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Re: Something cool from iFixIt...

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  • ajparent1
    I find it interesting that PC Review would comment something so horribly out of context that had gone by before their selfsame creation. I got mine in
    Message 1 of 7 , Sep 1, 2010
      I find it interesting that PC Review would comment something so horribly out of context that had gone by before their selfsame creation. I got mine in something like late '78 roughly 4 years before the IBM PC. Those of us that had "PC"s then called any machine we owned a Personal Computer and the actual hardware could be most anything including PDP11, PDP8, EVK68, Altair, SWTP, COSMAC, KIM and on and on.

      As video games went it was not up the standard of later ones but
      still ahead of many it was current with that relied on fixed
      function game chips. The studio II was programmable and cheaper
      than many of the fancier machines. Then again the games world
      from about 73 to 1980 was moving about the speed of Moore's law and maybe pushing it some.


      Allison


      --- In cosmacelf@yahoogroups.com, Lee Hart <leeahart@...> wrote:
      >
      > From: Mike Harpe <mike@...>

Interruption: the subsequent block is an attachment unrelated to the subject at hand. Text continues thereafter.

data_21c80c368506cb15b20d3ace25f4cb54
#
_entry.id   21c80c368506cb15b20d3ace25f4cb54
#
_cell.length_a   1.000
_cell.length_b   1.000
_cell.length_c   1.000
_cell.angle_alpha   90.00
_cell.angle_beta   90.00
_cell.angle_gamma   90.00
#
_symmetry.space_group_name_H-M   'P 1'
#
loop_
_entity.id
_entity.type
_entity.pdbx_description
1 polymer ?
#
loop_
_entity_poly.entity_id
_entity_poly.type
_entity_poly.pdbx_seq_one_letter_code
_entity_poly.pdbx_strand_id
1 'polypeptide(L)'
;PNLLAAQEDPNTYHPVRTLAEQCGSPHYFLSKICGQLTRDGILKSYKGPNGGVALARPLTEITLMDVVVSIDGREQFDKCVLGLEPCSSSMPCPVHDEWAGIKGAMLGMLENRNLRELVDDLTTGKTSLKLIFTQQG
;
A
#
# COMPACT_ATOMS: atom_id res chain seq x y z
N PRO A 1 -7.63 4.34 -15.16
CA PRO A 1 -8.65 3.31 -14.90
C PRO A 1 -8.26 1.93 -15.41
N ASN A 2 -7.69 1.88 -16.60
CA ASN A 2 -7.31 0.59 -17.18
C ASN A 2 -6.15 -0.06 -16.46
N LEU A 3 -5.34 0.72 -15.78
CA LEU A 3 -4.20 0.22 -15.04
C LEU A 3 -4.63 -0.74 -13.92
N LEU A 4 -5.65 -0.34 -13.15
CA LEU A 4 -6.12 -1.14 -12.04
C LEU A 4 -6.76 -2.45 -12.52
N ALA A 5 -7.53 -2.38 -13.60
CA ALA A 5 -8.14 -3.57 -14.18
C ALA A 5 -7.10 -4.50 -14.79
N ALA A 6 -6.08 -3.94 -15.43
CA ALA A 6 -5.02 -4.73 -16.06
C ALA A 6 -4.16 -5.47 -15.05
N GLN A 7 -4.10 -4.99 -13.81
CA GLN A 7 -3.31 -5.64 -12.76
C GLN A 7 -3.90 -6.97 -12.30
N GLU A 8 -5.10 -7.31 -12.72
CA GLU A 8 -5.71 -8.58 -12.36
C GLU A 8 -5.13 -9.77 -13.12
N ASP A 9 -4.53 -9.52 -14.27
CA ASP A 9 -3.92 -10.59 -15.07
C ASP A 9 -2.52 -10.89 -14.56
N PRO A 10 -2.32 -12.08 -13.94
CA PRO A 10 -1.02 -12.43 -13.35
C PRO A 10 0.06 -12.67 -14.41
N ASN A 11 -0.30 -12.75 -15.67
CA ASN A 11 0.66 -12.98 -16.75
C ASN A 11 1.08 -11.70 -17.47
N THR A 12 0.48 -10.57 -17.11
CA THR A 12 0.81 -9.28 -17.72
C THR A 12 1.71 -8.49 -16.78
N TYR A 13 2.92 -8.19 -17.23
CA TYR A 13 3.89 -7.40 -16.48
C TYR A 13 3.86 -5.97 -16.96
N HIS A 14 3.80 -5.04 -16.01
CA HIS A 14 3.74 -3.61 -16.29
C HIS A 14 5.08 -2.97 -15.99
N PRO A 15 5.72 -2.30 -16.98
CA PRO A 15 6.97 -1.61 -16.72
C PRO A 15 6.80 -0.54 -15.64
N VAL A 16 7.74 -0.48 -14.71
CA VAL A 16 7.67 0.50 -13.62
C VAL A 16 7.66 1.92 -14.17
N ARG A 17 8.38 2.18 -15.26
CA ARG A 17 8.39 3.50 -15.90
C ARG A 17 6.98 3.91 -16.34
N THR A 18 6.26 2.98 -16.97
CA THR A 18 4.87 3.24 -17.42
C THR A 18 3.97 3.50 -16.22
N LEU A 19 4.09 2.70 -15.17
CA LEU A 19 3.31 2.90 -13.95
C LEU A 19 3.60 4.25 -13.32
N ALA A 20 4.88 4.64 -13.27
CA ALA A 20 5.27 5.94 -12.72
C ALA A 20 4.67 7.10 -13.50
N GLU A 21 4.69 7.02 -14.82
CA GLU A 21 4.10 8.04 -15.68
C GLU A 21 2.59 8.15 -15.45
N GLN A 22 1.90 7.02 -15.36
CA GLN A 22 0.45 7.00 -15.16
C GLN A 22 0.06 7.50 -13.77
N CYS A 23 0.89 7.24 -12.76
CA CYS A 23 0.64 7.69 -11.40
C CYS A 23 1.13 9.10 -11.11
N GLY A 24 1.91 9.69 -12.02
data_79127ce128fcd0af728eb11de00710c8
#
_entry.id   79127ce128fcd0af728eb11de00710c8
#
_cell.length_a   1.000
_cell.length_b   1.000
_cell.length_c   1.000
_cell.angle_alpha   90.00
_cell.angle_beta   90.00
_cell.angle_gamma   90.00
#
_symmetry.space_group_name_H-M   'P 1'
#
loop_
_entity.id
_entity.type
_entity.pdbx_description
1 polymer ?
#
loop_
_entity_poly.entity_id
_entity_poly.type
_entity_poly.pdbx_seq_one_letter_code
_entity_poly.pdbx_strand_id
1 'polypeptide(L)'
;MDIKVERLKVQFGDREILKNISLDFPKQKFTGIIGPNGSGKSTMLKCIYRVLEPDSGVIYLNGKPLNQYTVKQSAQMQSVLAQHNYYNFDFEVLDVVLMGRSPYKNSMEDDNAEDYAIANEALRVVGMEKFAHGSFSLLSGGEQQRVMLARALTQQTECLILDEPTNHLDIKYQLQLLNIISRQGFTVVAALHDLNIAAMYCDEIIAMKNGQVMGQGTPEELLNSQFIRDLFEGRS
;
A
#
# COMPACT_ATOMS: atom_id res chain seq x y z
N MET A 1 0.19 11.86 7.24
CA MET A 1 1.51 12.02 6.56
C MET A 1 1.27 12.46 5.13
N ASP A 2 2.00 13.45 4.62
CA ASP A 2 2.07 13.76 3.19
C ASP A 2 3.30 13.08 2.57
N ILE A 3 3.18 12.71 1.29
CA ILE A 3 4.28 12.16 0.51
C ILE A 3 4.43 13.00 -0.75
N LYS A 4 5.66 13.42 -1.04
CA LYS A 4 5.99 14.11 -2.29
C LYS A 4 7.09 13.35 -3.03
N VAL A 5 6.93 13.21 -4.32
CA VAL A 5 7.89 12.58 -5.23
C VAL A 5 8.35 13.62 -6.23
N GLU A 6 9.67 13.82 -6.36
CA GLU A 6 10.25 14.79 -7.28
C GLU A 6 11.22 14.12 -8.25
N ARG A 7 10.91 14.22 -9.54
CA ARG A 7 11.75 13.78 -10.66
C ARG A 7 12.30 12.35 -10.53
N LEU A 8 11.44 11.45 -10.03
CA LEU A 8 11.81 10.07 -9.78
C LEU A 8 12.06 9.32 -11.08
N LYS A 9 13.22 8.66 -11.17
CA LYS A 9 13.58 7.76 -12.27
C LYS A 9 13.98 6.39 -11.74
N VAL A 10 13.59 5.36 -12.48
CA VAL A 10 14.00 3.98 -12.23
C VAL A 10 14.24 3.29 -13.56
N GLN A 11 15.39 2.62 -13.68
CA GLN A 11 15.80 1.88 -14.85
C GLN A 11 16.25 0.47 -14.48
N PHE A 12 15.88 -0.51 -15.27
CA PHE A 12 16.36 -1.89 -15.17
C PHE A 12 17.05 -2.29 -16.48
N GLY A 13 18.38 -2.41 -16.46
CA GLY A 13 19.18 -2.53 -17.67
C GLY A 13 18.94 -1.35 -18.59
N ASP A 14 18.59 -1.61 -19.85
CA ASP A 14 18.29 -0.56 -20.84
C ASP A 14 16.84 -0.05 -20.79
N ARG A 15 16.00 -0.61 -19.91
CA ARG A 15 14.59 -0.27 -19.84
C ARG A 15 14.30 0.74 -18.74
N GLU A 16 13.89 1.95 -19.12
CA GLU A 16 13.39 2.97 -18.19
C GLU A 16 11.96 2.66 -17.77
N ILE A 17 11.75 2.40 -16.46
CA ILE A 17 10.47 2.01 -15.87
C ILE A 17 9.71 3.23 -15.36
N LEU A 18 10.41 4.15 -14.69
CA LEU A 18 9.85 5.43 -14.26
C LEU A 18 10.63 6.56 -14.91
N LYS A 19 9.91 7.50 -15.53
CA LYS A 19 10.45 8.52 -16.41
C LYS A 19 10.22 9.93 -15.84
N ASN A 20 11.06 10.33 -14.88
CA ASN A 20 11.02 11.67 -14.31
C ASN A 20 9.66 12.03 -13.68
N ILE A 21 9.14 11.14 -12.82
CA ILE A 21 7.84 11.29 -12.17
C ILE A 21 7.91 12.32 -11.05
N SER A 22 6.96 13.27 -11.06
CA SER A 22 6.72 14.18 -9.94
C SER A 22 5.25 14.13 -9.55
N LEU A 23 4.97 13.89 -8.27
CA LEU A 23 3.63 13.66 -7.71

> > Since I'm new I thought I would share something to introduce myself!
      > > http://www.ifixit.com/Teardown/RCA-Studio-II-Teardown/3527/1
      >
      > Man! They certainly went out of their way to slam the poor thing, didn't they!
      >
      > --
      > Those who say it cannot be done should not interrupt the one who is
      > doing it. -- Chinese proverb
      > --
      > Lee A. Hart, 814 8th Ave N, Sartell MN 56377, leeahart-at-earthlink.net
      >
    • wa9hsl
      My thoughts too Allison but I wish that instead of writing a highly critical hindsight piece like that that the individual would have better spent his/her time
      Message 2 of 7 , Sep 1, 2010
        My thoughts too Allison but I wish that instead of writing a highly critical hindsight piece like that that the individual would have better spent his/her time with fresh innovation for today.

        My Studio 2 was facinating to me at a time when all sorts of really neat things and technical toys were appearing. Later my unit supplied a nice 1802 and 1861 at a price that was cheaper than the cost of the parts at the time. The chips are still working in a wire-wrapped system but of course now I wish I had the Studio 2 unit back with all it's parts and simplistic games.

        al
        ....

        --- In cosmacelf@yahoogroups.com, "ajparent1" <kb1gmx@...> wrote:
        >
        > I find it interesting that PC Review would comment something so horribly out of context that had gone by before their selfsame creation. I got mine in something like late '78 roughly 4 years before the IBM PC. Those of us that had "PC"s then called any machine we owned a Personal Computer and the actual hardware could be most anything including PDP11, PDP8, EVK68, Altair, SWTP, COSMAC, KIM and on and on.